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Graduates enter real world
407 receive diplomas from Bradwell
Bradwell Institute seniors toss their caps into the air as they are declared to be graduates Saturday night. - photo by Randy C.Murray

After four years’ preparation, Bradwell Institute released 407 new graduates into the real world during commencement exercises Saturday evening at Liberty High School’s Donell Woods Stadium.

Following an invocation by senior class President Braylon Hyde, Principal Scott Carrier told the Class of 2012 he understood their mixed emotions — feelings of pride and apprehension. He said they should be proud of their accomplishment but that the apprehension they were feeling about an uncertain future was part of what made life exciting. He thanked BI’s faculty and staff for preparing the graduates to face the real world.

Salutatorian Retha Rowe built on Carrier’s comments, reminding her fellow students the pride they felt should include gratitude to their parents who supported and nurtured them through the years.

Valedictorian Chanelle Craig told her classmates to follow their dreams, whatever they might be. She noted that half her fellow students were planning to continue their education, while others planned to join the military and still others were hoping to go into the workforce.

Hyde expounded on Craig and Rowe’s comments with sermon-like enthusiasm, and then presented Carrier with a “memory plaque” as the senior-class gift.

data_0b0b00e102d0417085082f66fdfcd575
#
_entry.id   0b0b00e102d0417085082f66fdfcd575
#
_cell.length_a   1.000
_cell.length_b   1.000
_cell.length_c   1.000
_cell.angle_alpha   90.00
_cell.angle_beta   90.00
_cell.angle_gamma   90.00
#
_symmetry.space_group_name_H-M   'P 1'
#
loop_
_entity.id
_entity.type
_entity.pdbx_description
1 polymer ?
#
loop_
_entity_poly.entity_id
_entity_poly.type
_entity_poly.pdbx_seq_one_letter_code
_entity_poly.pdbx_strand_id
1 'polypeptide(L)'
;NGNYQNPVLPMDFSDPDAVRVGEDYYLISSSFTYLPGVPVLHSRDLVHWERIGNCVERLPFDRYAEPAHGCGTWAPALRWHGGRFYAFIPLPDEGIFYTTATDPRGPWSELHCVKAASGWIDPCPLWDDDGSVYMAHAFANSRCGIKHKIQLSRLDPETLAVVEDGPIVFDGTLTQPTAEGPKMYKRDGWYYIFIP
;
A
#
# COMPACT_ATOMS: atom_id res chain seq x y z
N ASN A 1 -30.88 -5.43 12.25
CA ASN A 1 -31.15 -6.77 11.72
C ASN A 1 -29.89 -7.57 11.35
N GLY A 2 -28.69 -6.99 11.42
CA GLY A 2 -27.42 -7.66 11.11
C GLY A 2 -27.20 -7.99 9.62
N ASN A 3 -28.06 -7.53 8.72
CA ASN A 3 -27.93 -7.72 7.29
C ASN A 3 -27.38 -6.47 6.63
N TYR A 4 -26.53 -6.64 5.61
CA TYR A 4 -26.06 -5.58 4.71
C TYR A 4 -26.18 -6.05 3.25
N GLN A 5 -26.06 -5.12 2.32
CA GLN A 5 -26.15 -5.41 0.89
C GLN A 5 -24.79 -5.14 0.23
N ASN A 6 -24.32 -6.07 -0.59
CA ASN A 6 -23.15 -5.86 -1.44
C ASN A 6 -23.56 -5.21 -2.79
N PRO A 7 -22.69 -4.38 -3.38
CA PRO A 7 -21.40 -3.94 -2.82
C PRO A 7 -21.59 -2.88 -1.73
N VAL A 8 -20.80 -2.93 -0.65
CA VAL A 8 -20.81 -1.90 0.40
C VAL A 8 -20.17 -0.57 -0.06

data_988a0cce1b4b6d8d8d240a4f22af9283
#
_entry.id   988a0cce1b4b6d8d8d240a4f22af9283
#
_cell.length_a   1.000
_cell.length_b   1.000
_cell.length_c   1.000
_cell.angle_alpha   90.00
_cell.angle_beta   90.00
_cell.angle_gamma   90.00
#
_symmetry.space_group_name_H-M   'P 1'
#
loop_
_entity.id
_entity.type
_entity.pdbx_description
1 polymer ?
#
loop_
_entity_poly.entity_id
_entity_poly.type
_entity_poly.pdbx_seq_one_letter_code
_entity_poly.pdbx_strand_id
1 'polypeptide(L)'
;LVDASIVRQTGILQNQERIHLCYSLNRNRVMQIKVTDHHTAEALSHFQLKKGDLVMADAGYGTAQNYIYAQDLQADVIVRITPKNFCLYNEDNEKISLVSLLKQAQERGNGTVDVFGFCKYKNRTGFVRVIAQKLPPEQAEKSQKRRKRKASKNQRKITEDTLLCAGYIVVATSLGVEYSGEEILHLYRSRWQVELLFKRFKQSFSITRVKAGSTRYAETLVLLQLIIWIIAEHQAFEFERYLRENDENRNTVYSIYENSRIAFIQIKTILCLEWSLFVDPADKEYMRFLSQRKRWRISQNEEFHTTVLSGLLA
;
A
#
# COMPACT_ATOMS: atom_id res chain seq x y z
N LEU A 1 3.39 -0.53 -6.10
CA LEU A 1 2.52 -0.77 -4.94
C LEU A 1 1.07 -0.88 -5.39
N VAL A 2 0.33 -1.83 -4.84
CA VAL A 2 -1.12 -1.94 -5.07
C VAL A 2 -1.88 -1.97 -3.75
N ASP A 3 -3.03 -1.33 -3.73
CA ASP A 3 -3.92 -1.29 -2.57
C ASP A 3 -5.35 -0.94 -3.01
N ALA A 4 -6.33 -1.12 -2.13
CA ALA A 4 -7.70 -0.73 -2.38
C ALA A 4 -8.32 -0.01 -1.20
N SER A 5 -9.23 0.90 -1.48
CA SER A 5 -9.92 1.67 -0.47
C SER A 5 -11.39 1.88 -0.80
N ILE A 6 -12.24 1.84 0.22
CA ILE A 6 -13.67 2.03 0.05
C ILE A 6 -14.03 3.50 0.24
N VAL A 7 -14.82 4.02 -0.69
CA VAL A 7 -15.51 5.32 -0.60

Carrier, Liberty County Superintendent Dr. Judy Scherer and Liberty County Board of Education Chairman Lily Baker presented diplomas to graduates.

As students received their diplomas and marched back to their seats, many waved to loved ones who filled both sides of the stadium. One young lady found it too difficult to walk across the field in high heels and ended up receiving her diploma in her bare feet.

When all students had received their diplomas, Carrier pronounced them graduates, advising them they could move the tassels on their graduation caps from the left to the right. At that moment, hundreds of caps went flying into the air.

“I’m going to a school in Michigan,” said an excited Vincente Van Brussel. “I’m going to learn how to build guitars, but first I’ll have to learn all about lutes. That’s the stringed instrument that the guitar was based on.”

Equally excited to the point of tears, Lena Nicole Porter had to gather her composure to talk about her college plans. The honor student, and Beta Club and National Honor Society member said she graduated with a 94 average.

“I’m going to Young Harris College,” said Porter, who has received a scholarship to attend the private college in Georgia’s mountains. “My family is originally from that part of the state, but I’ve lived here since I was 4.”

Porter, whose favorite subjects are math and science, said she plans to major in elementary education and become a teacher.

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